Even General Powell broke his usually self-imposed silence on continuing military operations last week, offering remarks that carried a distinctly I-told-you-so ring. ”The challenge of just using air power is that you leave it in the hands of your adversary to decide when he’s been punished enough,” General Powell told reporters before a speech in Blacksburg, Va. ”So the initiative will remain with President Milosevic.”
Thanks for sticking to your guns in the Bush era, guys. Real profiles in courage, the both of you.
Here’s an effort by a Republican columnist to provide some sort of intellectual justification for the usual GOP savagery, charmingly entitled “Michelle Obama is fair game.” (Hmm, “fair game,” when have we heard a woman targeted in those terms before?) We’ve already seen the GOP run an ad attacking Mrs. Obama in Tennessee.
You’d think that they might think better of this.
Cindy McCain, after all, had an affair with John McCain when he was still married to his first wife, stole drugs from the charity she ran in order to feed her habit, and, despite bankrolling his early political career with her inherited wealth, refuses to release anything more than a brief summary of her tax returns.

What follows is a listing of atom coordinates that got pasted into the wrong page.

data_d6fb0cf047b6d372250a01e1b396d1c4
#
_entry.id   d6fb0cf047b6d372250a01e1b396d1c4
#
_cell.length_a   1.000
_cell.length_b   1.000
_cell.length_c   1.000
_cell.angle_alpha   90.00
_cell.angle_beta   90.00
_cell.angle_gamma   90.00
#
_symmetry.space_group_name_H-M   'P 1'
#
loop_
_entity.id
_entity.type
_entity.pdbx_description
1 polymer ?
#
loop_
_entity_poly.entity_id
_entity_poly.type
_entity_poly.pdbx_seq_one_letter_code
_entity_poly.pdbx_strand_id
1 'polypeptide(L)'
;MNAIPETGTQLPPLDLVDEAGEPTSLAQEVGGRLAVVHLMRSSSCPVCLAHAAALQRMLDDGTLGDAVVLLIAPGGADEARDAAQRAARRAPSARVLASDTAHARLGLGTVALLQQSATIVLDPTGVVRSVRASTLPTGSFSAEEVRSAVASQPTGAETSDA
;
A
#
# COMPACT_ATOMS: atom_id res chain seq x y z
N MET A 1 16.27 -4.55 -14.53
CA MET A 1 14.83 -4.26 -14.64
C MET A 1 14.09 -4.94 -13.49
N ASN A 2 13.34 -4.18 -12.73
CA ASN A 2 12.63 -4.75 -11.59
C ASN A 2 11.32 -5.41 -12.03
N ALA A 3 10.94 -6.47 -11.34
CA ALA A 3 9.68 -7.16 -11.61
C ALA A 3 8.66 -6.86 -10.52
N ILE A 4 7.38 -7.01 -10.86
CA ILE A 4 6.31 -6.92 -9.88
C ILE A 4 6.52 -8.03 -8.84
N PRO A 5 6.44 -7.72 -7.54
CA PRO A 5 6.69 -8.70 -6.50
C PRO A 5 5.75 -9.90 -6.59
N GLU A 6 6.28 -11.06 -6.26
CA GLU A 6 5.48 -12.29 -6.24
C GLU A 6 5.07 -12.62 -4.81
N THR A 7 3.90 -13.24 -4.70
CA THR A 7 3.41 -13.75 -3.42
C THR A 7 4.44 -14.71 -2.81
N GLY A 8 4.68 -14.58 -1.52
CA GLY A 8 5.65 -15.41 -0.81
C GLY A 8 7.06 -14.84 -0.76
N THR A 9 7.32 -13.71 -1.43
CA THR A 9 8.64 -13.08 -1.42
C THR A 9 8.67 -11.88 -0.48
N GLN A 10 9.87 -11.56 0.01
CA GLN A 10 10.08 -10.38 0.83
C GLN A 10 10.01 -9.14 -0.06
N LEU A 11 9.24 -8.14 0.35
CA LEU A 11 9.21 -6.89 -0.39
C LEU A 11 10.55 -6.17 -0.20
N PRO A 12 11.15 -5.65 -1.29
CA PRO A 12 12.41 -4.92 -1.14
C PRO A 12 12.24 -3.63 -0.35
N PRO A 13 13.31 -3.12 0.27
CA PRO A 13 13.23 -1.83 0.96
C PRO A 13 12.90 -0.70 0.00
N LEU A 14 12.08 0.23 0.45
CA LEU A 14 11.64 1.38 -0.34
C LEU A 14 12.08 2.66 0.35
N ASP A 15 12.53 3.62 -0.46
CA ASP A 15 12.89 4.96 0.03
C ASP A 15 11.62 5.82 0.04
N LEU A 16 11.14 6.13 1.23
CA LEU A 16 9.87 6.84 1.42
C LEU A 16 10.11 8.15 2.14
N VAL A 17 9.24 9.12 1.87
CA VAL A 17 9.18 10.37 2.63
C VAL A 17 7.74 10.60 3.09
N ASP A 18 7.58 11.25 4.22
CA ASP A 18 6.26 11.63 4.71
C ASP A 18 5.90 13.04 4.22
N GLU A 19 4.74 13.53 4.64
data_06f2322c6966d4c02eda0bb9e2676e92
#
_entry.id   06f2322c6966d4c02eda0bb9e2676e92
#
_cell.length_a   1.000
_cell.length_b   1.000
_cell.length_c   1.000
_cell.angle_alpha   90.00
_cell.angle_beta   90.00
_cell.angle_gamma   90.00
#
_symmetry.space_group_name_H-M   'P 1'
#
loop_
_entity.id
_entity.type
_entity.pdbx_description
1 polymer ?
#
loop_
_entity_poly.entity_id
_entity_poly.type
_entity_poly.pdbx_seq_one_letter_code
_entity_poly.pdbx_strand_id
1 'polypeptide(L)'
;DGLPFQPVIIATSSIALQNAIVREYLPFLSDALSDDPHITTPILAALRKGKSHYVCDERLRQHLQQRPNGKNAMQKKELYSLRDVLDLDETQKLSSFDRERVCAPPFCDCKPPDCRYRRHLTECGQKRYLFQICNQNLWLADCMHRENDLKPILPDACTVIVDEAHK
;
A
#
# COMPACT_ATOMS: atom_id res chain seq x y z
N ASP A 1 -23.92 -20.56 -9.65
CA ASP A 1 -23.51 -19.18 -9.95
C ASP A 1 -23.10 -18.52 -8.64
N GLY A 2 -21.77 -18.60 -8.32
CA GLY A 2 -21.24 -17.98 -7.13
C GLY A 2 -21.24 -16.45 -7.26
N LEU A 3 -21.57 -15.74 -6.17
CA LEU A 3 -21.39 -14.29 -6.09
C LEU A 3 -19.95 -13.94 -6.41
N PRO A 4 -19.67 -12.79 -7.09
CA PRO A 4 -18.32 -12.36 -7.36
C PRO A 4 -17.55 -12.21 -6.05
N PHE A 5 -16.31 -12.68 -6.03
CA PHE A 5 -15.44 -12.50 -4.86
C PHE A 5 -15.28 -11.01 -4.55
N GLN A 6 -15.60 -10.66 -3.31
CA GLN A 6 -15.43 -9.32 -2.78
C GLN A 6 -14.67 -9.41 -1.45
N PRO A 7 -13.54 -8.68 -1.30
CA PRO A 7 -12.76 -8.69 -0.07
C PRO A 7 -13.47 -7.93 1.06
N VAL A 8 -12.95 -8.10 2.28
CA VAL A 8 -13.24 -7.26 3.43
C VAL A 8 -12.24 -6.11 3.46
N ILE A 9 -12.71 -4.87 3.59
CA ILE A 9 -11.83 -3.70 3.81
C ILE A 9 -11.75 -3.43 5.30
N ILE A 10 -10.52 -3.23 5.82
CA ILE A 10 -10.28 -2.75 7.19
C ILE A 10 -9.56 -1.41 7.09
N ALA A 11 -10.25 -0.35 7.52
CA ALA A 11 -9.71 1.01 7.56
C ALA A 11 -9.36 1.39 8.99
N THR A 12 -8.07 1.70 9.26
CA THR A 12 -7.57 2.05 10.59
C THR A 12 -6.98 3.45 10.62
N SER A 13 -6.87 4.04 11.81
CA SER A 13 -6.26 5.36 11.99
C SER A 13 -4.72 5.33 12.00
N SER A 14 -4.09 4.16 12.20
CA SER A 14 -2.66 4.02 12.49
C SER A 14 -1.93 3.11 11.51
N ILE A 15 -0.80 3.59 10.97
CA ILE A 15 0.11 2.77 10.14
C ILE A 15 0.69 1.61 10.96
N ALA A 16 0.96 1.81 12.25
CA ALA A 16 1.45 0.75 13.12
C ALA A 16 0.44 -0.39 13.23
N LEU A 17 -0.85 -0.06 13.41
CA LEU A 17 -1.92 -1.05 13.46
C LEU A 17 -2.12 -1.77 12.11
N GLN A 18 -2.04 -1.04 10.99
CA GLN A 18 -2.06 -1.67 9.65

Do they really want to do this?
These are Republicans we’re talking about here, so obviously no moral argument will convince them to refrain from targeting a candidate’s spouse. Maybe, though, they can realize that these rules they’re setting up are not in their self interest.
John McCain had a whole bunch of reporters to his house in Sedona for a barbeque yesterday.
Hillary Clinton stationed the press corps in a men’s room for five hours tonight.
Of course this sort of stuff wouldn’t affect coverage in an ideal world. But it’s hard for me to see what purpose is served by antagonizing the press like this.
Apparently, John McCain says things that are demonstrably false, in this case about a link between thimerosal and autism. He certainly doesn’t appear to know very much about anything, but this seems to me to be a relatively minor gaffe, as long as he comes clean about it.
This report, that an Obama trade adviser has been reassuring Canada that the candidate isn’t actually as interested in revisiting NAFTA as he is implying on the campaign trail, is more of a concern. The Obama adviser denies the Canadian memo’s implication that the rhetoric is fixed without regard to policy. The next step is to compare Obama’s speeches to his policy positions. It’s also darn strange that folks in the Canadian government would think it a good idea to characterize the conversation that way, and distribute that memo widely— maybe Canada is in the tank for Hillary!
Daniel Larison has written that the Obama and McCain campaigns are “defined so completely by biography.” I don’t think that’s true; Obama has policy plans, while McCain does not. McCain’s ignorance won’t be stressed by the media, and doesn’t really affect his appeal. If Obama is shown to be talking out of both sides of his mouth, it will be covered more extensively, and could affect his reputation for setting out clear, sound policies.
UPDATE: The initial story about the Obama memo came from the AP’s oft-criticized Nedra Pickler. The plot thickens…